Posts Tagged ‘Human Anatomy’

Are humans still evolving? Have medical advances and the luxuries of modern life removed the pressures that natural selection might exert and so remove the driver for humans to change from generation to generation?

Sketch of median artery vessel which supplies blood to the human forearm and hand © Professor Maciej Henneberg
Sketch of the human forearm indicating the median artery (Image Credit: Professor Maciej Henneberg

Several examples can be pointed to which indicate that we humans are still evolving from increasing head size to the reduction in frequency of wisdom teeth. And a new example has just been discovered!

Researchers at Flinders University and the University of Adelaide (both in Adelaide, Australia) have discovered that some adult humans today have three arteries that bring blood to their forearm and hand, while the rest have only two. And the percentage of the population that has three is increasing. These results were published in the Journal of Anatomy in September 2020.

We all had three arteries in our forearms when in utero which are called the ulnar artery, the radial artery, and the median artery. But most adults only have two because the median artery (the one in the middle) generally disappears as a fetus develops. However, sometimes it never disappears, and adults will have a functioning median artery. This variation in development is where the researchers focused their attention.

Anatomists (people who study anatomy) have noted that the median artery disappears sometimes, but not always, for well over a hundred years. Some of these anatomists examined adults born in the 1880s and noted that about 10 percent of them still had their median artery and 90 percent has lost theirs. Researchers from those two universities in Australia mentioned above read these reports and wondered if those numbers had changed. They examined the forearms of adults born in the late 1900s and found that about 30 percent retained their median artery while the percent that lost their median artery was down to 70 percent.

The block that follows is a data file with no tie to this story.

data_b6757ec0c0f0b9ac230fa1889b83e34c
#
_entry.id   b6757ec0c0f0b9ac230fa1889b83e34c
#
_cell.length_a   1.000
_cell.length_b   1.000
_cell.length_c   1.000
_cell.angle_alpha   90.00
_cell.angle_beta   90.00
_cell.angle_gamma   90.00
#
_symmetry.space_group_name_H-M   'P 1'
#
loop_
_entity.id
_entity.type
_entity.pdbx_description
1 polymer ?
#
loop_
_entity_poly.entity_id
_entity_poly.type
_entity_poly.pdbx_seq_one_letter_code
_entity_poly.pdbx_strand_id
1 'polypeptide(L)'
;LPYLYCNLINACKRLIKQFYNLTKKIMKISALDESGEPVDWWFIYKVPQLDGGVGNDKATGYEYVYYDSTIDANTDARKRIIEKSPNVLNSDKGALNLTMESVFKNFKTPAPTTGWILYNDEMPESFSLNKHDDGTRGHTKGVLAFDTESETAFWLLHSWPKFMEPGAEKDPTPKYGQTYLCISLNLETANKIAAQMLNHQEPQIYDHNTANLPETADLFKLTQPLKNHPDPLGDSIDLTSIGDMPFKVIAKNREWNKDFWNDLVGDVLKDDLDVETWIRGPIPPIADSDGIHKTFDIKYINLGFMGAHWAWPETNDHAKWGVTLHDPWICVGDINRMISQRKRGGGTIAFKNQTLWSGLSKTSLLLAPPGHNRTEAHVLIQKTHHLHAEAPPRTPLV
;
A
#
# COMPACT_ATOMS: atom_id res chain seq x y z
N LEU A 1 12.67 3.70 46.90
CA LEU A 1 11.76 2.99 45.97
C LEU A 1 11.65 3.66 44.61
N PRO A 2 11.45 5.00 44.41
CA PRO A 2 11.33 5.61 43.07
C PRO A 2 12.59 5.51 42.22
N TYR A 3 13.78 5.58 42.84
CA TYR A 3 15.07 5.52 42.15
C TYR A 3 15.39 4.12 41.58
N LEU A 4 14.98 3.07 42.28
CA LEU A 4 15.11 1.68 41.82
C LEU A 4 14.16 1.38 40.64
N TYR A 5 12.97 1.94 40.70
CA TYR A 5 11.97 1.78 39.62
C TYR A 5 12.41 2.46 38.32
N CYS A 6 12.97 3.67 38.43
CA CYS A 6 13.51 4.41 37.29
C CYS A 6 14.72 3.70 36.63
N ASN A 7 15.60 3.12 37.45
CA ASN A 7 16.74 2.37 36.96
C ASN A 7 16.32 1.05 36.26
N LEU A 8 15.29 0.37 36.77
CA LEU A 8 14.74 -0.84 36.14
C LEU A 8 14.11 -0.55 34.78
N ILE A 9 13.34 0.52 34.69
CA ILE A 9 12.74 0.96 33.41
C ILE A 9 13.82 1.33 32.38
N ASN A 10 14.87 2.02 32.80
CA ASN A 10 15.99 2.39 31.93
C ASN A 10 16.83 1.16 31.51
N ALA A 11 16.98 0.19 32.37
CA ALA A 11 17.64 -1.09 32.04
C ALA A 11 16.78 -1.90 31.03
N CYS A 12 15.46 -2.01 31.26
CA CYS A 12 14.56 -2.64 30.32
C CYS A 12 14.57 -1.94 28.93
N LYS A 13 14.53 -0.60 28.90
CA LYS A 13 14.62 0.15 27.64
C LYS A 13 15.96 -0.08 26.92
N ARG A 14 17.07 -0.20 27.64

Looking at those numbers, it might not seem very dramatic, but a 20 percent difference over just a few generations is pretty significant in evolutionary terms. If this rate of change continues, everyone born 80 years or more from now will have a median artery as adults. When most people have a median artery as adults, medical standards will need to change. At that point, having a median artery will be the normal condition, and no longer be considered a variant as it is today.

No one is sure why this trait is being favored. Having three arteries that feed the hand does allow for increased blood supply. While it might be tempting to try and explain this change as a reflection of how important hands are to our survival, that idea is not supported by any data. In fact, hands have been important for human survival since before we evolved into humans, so even the idea is a bit weak. Whatever pressures are causing natural selection to favor the retention of a median artery into adulthood is an interesting question that stands open.

This example of the median artery shows that humans are still evolving and that natural selection continues to influence our species even if we don’t understand why it may be occurring.

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